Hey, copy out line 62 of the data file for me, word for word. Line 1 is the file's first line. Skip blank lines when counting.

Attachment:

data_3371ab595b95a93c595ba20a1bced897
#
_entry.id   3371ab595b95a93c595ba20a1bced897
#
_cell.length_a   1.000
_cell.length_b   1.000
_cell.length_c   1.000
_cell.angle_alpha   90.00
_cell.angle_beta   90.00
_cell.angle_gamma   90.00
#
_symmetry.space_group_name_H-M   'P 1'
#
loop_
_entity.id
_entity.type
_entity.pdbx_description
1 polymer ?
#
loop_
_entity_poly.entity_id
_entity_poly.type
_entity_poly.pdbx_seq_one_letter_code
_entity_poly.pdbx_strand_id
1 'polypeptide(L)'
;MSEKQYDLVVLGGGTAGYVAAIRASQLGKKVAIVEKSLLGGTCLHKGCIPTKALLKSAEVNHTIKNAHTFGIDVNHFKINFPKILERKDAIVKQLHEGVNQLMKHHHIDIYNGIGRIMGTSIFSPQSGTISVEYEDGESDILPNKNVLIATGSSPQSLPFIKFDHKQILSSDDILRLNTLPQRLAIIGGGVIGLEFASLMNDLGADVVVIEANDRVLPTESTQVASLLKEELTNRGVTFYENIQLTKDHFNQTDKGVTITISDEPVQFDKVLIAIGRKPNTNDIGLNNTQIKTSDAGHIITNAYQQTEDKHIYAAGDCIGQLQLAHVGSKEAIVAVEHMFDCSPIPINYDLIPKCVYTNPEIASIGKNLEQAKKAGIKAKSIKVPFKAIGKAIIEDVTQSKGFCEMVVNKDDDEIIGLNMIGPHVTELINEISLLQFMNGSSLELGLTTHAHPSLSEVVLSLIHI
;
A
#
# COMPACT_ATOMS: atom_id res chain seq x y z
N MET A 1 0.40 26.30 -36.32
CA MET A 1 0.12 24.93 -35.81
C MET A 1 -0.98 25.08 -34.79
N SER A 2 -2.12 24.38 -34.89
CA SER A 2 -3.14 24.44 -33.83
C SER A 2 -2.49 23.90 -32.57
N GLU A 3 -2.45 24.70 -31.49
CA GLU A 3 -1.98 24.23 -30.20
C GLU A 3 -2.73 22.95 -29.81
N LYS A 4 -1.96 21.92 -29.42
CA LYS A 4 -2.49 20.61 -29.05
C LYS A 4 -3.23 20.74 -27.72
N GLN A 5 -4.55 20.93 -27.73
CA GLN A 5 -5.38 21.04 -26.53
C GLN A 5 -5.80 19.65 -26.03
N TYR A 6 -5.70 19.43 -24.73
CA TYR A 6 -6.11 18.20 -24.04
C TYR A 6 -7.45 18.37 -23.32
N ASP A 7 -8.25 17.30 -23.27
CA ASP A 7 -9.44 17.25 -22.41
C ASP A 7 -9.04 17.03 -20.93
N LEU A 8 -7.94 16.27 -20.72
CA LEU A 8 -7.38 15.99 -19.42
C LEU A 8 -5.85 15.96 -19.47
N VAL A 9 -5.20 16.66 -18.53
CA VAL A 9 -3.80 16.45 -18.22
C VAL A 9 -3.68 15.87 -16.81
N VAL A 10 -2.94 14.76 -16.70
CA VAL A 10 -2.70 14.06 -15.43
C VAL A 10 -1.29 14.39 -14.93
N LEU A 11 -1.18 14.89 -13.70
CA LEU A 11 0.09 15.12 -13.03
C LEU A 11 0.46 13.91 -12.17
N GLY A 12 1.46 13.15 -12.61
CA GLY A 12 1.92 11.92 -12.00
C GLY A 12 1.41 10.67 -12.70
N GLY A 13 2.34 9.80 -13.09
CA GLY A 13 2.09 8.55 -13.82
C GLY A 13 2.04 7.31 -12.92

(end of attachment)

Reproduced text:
CA LEU A 11 0.09 15.12 -13.03